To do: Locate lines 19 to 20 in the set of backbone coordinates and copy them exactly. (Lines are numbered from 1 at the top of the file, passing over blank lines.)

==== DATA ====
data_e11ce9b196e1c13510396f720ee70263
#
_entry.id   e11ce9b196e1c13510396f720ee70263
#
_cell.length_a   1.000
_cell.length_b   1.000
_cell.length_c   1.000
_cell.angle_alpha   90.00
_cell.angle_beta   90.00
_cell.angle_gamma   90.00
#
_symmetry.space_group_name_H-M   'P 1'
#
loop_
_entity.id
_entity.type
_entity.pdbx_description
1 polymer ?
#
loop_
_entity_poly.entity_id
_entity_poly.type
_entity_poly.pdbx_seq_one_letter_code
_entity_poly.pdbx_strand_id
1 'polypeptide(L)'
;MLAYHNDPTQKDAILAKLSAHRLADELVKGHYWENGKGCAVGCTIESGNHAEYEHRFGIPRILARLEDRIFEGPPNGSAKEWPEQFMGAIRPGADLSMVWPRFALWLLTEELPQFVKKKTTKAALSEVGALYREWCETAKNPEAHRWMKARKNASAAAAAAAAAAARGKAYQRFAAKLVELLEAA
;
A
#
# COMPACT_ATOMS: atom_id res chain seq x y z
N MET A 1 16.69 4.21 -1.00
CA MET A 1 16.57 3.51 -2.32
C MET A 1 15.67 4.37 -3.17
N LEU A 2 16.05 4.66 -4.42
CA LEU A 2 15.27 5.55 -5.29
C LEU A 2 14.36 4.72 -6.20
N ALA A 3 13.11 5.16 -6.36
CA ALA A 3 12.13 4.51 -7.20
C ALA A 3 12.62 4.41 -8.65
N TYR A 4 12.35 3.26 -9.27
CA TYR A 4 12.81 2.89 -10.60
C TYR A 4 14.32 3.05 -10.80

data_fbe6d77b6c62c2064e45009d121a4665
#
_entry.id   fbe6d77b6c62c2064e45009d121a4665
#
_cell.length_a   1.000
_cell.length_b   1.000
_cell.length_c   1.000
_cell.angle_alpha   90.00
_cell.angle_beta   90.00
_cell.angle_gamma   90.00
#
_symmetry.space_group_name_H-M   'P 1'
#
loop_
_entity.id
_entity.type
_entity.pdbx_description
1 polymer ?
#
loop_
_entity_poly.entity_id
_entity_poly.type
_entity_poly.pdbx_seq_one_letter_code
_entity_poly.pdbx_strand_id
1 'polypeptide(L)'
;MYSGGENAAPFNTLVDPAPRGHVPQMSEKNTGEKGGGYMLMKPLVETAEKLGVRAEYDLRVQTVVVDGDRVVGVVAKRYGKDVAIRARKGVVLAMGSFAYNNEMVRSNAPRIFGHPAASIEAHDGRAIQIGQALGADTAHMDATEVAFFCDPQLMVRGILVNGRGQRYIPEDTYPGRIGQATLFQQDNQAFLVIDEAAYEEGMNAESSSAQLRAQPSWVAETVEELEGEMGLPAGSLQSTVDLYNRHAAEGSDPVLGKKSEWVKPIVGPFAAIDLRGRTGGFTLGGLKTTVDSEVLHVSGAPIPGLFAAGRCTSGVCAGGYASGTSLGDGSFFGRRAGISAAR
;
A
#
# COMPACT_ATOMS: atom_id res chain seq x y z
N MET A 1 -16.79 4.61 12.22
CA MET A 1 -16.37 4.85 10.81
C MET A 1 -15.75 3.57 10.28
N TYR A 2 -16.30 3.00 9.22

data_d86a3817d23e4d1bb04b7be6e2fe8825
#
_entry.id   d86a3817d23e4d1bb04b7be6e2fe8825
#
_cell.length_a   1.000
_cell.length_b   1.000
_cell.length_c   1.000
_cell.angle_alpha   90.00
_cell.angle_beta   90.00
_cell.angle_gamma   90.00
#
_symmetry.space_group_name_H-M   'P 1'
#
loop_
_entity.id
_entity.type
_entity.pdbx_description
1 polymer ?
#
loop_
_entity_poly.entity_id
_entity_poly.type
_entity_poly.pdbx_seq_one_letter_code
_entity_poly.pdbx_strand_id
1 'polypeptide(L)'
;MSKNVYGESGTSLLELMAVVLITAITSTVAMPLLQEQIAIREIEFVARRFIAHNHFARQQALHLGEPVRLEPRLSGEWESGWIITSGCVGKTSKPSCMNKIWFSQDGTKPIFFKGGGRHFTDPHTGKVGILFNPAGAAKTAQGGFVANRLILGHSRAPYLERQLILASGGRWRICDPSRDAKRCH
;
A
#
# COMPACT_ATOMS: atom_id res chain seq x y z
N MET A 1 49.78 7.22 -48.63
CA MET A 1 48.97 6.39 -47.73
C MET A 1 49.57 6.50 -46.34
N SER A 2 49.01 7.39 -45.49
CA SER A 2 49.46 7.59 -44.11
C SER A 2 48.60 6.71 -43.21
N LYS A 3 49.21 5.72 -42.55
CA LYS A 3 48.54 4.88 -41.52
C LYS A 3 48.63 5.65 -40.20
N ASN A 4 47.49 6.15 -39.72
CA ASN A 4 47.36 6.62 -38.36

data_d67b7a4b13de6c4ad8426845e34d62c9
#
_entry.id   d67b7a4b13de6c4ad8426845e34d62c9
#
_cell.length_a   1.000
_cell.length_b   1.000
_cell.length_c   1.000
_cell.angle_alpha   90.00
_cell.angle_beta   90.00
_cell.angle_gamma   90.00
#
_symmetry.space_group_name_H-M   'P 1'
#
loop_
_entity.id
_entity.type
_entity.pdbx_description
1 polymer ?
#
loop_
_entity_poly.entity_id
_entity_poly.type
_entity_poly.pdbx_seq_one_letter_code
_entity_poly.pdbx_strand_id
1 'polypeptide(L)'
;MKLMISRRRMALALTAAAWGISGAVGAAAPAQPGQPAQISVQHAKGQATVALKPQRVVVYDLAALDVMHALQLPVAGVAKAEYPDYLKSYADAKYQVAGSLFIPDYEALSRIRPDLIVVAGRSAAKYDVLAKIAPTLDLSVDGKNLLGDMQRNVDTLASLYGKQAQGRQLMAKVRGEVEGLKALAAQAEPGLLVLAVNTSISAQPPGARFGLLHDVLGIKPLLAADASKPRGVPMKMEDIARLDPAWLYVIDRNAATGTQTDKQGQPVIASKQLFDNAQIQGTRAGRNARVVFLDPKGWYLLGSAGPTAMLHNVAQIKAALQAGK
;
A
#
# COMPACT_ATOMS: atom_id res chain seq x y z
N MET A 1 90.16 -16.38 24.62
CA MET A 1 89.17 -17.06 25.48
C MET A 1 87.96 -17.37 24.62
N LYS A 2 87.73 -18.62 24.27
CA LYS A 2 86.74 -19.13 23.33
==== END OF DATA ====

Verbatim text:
#
loop_